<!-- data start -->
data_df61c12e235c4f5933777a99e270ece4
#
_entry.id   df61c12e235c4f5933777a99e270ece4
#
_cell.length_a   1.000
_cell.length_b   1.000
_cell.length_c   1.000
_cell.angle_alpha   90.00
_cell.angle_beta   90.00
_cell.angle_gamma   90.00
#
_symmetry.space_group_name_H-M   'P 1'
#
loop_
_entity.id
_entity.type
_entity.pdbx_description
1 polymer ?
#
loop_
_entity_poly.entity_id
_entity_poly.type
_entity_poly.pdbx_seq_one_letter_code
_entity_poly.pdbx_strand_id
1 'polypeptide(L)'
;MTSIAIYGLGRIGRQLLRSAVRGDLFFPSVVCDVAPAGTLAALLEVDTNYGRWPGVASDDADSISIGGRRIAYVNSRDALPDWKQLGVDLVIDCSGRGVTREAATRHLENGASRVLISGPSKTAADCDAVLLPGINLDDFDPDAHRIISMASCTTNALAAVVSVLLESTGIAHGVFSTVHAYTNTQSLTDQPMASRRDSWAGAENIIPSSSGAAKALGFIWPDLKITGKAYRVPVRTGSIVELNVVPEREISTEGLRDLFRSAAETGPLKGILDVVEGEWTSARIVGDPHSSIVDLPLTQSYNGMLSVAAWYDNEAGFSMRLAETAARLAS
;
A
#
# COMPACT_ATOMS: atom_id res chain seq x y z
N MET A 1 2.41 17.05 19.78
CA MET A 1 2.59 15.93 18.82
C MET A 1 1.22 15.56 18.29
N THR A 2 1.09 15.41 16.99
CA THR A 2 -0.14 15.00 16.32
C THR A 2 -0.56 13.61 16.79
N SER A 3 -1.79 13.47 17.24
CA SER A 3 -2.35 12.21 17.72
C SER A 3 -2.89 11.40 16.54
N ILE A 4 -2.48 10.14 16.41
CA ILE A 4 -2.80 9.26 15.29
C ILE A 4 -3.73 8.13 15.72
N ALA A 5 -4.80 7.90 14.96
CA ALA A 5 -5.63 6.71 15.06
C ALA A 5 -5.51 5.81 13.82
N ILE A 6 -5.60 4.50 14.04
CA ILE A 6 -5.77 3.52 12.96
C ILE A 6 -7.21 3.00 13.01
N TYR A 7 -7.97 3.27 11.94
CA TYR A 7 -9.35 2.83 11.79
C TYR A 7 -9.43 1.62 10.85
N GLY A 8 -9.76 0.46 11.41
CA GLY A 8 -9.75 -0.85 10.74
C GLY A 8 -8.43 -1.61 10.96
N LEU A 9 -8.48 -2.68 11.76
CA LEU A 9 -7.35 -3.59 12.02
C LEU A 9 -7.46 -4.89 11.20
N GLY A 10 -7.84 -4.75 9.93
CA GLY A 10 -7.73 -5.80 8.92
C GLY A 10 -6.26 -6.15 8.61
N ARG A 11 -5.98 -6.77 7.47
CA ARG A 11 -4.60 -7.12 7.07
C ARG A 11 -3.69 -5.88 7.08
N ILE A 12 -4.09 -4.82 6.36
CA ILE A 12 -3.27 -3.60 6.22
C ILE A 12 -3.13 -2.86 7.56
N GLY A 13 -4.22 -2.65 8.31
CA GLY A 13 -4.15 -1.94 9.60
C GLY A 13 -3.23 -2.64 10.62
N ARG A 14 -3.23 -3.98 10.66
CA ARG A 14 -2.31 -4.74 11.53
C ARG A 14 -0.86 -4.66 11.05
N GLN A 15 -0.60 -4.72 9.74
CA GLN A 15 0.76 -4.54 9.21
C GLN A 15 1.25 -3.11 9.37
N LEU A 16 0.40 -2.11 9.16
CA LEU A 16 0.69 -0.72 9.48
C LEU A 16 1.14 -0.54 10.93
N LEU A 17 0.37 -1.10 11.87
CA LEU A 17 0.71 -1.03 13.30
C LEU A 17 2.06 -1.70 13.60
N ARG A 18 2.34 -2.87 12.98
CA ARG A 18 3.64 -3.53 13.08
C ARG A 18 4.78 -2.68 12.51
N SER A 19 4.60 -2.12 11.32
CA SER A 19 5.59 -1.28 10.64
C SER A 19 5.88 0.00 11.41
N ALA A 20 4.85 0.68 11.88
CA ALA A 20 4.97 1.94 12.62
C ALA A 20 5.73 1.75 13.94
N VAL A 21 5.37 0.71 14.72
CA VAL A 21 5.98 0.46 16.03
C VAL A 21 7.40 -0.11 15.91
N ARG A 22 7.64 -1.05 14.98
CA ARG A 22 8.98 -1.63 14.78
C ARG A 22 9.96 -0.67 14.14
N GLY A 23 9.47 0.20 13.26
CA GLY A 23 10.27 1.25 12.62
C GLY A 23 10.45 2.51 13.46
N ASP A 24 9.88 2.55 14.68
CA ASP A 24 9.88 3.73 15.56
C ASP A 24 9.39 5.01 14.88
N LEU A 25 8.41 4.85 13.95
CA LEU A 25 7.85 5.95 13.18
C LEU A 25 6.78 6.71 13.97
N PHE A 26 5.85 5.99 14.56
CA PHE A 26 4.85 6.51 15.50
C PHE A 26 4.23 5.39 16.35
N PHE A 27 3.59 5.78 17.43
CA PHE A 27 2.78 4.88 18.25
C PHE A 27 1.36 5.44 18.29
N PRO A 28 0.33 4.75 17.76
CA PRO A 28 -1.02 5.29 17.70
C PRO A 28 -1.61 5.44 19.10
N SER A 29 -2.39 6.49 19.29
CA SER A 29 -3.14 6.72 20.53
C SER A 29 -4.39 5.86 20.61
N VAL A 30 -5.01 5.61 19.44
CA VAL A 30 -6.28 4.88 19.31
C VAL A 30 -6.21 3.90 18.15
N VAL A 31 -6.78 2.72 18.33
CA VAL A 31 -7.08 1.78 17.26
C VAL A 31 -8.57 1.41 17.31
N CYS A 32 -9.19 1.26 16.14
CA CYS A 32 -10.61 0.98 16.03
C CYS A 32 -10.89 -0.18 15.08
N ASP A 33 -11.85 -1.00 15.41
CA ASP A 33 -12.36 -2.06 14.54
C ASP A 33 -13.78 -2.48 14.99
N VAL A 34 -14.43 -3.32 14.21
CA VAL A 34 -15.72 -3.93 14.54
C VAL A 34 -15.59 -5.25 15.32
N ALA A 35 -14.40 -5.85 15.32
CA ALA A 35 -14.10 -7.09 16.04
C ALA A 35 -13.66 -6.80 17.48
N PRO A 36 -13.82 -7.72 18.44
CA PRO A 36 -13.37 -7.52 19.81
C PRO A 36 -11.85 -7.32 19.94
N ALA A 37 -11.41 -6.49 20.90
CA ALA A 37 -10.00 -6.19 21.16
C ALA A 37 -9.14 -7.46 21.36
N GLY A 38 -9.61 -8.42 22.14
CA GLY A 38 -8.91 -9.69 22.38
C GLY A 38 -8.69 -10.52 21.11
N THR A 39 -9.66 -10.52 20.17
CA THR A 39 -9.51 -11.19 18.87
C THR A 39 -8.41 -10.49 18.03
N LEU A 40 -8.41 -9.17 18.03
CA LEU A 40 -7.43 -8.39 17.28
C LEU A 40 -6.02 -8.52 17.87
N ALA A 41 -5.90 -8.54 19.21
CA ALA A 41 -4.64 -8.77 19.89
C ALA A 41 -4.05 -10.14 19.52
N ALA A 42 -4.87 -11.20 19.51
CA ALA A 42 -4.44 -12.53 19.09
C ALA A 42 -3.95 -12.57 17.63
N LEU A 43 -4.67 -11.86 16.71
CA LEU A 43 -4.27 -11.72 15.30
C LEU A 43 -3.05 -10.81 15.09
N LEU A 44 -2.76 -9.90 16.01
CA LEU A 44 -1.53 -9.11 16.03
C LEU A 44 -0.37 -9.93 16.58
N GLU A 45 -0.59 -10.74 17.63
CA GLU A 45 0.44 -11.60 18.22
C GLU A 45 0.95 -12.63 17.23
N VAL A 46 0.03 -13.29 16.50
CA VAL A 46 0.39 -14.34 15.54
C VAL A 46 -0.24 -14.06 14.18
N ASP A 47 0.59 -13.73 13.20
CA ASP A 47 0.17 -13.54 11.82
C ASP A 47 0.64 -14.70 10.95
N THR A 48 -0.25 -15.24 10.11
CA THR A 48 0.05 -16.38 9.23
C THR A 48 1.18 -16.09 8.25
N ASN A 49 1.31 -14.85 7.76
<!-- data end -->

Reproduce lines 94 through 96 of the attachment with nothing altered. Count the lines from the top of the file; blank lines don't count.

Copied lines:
N ARG A 22 7.64 -1.05 14.98
CA ARG A 22 8.98 -1.63 14.78
C ARG A 22 9.96 -0.67 14.14